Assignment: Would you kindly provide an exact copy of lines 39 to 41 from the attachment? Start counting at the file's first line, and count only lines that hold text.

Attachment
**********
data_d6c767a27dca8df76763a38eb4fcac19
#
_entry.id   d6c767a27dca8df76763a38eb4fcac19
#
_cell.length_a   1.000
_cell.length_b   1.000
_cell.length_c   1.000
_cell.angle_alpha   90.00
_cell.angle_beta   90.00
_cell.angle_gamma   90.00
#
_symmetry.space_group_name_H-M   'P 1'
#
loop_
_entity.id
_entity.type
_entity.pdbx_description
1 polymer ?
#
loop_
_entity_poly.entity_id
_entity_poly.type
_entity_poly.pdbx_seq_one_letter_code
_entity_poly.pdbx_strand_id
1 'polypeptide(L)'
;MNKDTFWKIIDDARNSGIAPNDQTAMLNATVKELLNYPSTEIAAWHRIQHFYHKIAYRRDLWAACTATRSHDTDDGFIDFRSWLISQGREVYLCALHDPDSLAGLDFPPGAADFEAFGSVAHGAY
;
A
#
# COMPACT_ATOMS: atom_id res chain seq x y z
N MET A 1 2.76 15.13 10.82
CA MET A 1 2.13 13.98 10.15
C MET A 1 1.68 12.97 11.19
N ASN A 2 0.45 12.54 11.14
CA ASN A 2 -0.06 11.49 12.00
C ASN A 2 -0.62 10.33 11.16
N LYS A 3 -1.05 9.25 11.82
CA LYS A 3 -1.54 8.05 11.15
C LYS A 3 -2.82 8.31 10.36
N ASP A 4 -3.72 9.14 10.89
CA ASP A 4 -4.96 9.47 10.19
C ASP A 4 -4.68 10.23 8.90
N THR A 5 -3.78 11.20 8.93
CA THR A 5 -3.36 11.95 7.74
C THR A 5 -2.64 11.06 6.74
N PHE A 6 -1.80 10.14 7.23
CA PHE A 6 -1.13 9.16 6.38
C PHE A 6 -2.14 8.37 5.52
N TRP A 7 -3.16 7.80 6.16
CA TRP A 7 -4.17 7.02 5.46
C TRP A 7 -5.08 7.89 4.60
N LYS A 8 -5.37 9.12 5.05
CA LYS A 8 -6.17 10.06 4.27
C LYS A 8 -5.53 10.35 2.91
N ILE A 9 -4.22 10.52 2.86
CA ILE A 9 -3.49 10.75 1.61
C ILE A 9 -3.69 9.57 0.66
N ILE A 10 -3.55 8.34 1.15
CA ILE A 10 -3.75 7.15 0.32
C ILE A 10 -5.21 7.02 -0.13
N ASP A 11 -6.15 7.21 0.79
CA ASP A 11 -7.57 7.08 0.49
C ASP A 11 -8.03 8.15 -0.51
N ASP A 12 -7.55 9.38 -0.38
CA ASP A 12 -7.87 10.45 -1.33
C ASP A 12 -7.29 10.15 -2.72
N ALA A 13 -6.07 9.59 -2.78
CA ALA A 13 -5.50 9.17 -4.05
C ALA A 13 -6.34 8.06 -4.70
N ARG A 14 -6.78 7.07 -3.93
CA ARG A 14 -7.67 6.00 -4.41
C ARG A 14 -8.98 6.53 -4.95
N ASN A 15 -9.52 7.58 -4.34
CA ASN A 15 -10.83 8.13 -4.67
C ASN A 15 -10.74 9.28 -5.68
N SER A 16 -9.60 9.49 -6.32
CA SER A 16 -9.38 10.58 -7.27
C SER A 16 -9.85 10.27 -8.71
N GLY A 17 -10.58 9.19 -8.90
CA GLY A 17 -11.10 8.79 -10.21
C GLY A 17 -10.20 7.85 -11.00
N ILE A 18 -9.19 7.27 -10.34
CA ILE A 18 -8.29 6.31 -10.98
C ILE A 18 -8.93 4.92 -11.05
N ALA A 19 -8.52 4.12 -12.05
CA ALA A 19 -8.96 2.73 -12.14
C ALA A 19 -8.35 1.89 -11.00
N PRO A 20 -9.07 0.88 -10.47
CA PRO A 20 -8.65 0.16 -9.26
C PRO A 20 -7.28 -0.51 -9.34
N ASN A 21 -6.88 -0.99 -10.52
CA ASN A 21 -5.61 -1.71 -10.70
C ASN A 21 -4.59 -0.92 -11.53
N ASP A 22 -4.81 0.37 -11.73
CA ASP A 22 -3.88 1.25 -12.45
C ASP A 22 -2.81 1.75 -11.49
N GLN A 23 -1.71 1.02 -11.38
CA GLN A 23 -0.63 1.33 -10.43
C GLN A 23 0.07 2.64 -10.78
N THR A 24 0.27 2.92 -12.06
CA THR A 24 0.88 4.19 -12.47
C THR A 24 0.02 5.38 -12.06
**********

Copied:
C LYS A 3 -2.82 8.31 10.36
N ASP A 4 -3.72 9.14 10.89
CA ASP A 4 -4.96 9.47 10.19